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Leaking PTU Vent


fixplane1

New Member
Joined
February 6, 2017
Messages
6
Reaction score
1
City, State
gillette, Wyoming
Year, Model & Trim Level
2012 limited
I'm in the process of dealing with a leaking PTU vent on a 2012 Limited with 96,000 miles. This unit has the jiggle vent. I've read most all the post here. I decided to remove the PTU so I could either do more work on it or replace it. There appears to be no seals leaking, just leaks from the vent. I will assume the internal fluid is mostly sludge. With the unit out I drained about a cup of really thick fluid. The rest is either missing or too thick to drain. My question is, why is this a non-serviceable unit. Why not split the case, clean out the sludge, inspect for warn parts, and replace the fluid. If there is damage, you can replace what you can or use it as an anchor. It appears the cover is sealed with a grey RTV not sure if there is a gasket. With my issue, an apparent plugged vent, cleaning would unplug the vent and hopefully remedy this issue. Am I missing something here?
 


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fixplane1

New Member
Joined
February 6, 2017
Messages
6
Reaction score
1
City, State
gillette, Wyoming
Year, Model & Trim Level
2012 limited
I'm in the process of dealing with a leaking PTU vent on a 2012 Limited with 96,000 miles. This unit has the jiggle vent. I've read most all the post here. I decided to remove the PTU so I could either do more work on it or replace it. There appears to be no seals leaking, just leaks from the vent. I will assume the internal fluid is mostly sludge. With the unit out I drained about a cup of really thick fluid. The rest is either missing or too thick to drain. My question is, why is this a non-serviceable unit. Why not split the case, clean out the sludge, inspect for warn parts, and replace the fluid. If there is damage, you can replace what you can or use it as an anchor. It appears the cover is sealed with a grey RTV not sure if there is a gasket. With my issue, an apparent plugged vent, cleaning would unplug the vent and hopefully remedy this issue. Am I missing something here?
Guess I'll respond to my own quote then move on. I do believe in info sharing. Split the case on the PTU and there is no gasket, only grey RTV. Although there was some gunk buildup, not near as much as I thought there would be for 96,000 miles and all the horror stories I read. Was able to clean the unit, check the bearings, seals and for metal. All look good. No wear that I can see. Cleaned out the jiggle vent from the inside out and made sure there was free flow. Replaced the PTU to transmission crush washer. Another good thing about splitting the case and cleaning everything is I'm able to put the exact amount of gear lube in without worry how much volume is being taken up by gunk buildup. Going back in the car now. Only time will tell. Worst case I'll need to buy a new PTU, that's where I start. You all have a good one.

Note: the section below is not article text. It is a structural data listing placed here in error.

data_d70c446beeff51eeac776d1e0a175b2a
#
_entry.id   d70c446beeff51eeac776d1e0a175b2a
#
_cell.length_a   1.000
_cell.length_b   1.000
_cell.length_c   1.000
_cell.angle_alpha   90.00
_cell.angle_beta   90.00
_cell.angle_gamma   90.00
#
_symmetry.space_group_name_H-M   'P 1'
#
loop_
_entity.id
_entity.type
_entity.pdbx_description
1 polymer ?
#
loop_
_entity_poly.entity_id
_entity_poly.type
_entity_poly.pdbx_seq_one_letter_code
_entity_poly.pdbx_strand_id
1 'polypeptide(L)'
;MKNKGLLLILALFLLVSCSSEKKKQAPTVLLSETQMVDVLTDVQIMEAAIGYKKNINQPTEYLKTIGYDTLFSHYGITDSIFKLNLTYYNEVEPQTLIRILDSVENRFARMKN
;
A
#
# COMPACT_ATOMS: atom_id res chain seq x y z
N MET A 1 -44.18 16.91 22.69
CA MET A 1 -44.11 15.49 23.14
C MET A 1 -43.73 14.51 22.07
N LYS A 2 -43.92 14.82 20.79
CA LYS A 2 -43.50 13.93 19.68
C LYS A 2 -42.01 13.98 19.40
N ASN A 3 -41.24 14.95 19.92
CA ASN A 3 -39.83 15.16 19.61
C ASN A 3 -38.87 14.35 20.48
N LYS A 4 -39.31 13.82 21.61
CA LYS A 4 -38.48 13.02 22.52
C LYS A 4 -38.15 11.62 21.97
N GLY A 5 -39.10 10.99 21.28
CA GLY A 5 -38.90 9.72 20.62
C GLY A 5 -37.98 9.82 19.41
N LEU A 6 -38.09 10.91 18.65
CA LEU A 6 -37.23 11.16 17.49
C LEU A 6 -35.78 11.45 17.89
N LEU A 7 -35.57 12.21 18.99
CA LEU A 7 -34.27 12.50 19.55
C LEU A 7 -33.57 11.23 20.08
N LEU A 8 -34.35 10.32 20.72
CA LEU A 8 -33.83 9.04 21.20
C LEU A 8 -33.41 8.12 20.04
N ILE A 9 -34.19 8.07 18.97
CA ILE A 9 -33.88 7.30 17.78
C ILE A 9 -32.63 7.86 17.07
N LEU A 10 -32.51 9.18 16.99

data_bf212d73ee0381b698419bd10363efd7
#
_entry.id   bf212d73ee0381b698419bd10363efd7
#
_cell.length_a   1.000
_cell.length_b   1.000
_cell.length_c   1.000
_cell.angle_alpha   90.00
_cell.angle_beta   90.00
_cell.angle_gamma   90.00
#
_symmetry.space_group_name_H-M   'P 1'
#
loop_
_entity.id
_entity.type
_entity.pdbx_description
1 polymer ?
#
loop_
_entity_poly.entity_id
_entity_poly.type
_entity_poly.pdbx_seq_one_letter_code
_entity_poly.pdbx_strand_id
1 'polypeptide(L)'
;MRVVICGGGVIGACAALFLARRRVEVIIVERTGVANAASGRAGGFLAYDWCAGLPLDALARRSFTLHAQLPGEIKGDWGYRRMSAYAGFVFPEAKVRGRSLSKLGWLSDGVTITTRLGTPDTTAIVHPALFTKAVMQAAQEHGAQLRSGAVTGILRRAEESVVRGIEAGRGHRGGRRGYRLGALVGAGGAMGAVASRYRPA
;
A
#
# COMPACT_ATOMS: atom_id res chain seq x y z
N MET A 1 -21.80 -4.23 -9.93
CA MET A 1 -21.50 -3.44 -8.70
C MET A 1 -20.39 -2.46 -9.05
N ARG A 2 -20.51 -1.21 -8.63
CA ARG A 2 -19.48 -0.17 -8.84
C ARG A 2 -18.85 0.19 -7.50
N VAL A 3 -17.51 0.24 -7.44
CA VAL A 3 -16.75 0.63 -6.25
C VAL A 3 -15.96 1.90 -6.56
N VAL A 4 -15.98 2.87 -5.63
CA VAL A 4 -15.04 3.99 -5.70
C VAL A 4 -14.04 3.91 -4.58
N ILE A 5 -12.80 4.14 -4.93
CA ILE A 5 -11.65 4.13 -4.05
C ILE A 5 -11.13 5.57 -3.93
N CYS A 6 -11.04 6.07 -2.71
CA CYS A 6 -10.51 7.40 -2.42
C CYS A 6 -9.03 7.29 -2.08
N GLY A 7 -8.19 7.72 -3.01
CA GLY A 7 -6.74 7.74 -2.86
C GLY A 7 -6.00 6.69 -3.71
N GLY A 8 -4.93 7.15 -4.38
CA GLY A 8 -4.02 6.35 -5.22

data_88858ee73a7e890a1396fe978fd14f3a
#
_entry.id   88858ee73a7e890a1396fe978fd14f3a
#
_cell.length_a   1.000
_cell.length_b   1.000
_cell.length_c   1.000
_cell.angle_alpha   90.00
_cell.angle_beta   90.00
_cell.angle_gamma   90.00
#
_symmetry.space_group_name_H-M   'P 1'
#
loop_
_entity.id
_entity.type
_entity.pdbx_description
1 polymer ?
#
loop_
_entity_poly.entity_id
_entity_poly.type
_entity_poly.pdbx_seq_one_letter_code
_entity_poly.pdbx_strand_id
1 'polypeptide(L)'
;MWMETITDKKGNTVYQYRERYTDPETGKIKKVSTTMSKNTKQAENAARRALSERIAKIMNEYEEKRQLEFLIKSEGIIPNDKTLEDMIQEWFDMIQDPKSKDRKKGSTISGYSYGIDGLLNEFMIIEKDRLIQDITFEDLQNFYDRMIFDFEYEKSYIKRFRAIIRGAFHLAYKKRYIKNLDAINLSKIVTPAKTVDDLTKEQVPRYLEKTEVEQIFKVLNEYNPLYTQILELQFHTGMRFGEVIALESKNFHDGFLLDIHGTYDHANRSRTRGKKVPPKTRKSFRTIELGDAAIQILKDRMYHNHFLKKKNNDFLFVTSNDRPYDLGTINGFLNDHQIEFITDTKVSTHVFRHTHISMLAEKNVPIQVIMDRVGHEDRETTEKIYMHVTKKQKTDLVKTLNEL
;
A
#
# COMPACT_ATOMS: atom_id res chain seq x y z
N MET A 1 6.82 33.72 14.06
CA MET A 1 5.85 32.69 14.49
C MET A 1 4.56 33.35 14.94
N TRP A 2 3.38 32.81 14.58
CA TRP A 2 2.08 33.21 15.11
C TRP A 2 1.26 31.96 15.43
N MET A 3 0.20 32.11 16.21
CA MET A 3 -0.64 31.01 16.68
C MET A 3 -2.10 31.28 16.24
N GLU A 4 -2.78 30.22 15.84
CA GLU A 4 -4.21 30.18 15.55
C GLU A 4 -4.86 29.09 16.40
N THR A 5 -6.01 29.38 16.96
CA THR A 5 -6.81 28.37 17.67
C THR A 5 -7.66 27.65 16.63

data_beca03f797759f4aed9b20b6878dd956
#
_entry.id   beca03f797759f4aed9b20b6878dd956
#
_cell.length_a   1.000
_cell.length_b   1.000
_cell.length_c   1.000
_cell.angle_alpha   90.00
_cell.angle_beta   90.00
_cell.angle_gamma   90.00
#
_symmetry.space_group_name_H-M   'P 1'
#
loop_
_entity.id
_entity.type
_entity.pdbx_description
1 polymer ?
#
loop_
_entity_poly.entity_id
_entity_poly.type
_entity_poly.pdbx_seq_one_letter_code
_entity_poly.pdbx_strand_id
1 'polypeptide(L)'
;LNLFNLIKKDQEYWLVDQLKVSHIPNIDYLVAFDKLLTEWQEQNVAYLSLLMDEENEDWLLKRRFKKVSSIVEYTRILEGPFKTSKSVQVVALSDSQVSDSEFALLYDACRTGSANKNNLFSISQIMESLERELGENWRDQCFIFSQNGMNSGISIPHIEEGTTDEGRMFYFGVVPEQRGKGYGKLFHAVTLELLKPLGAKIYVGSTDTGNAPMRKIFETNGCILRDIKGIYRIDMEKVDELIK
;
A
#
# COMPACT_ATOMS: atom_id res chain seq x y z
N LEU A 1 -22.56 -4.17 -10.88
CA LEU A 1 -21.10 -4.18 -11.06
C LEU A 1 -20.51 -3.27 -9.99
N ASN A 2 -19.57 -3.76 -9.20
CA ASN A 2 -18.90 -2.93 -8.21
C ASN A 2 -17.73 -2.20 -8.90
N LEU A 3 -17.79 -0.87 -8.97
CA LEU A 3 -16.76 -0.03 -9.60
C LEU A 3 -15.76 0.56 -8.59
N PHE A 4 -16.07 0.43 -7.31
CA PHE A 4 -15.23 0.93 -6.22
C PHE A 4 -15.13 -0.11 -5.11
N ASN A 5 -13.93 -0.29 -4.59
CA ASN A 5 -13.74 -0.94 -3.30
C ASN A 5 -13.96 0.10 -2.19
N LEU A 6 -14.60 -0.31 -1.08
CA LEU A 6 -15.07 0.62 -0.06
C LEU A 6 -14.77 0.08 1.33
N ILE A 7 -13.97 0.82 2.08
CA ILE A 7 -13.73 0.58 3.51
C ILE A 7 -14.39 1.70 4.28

crrobbins

Member
Joined
July 13, 2014
Messages
58
Reaction score
0
City, State
Stanford, Ky
Year, Model & Trim Level
2016 Explorer XLT
fixplane1,

Just read your posts. I am considering doing the same work on wife's 2013 XLT. It is leaking from top of PTU. Getting the Works Service at local Ford dealer and they noticed leak. Said the only way to repair it is replace PTU at cost of $1500+. How difficult was removal and reinstall of PTU. I have access to a car lift and may go this route. Did you put all new seals back in PTU? What brand fluid did you use to refill? Am planning a 400 mile trip in about a month and do not want to start out with leaking PTU. Not sure I would make it there and back. Thanks for your info in your posts. I did find a Ford online website that had new PTU for XLT for less than $700 new. Local Ford dealer quoted more than $1000. May see what inside of this one looks like and order new PTU.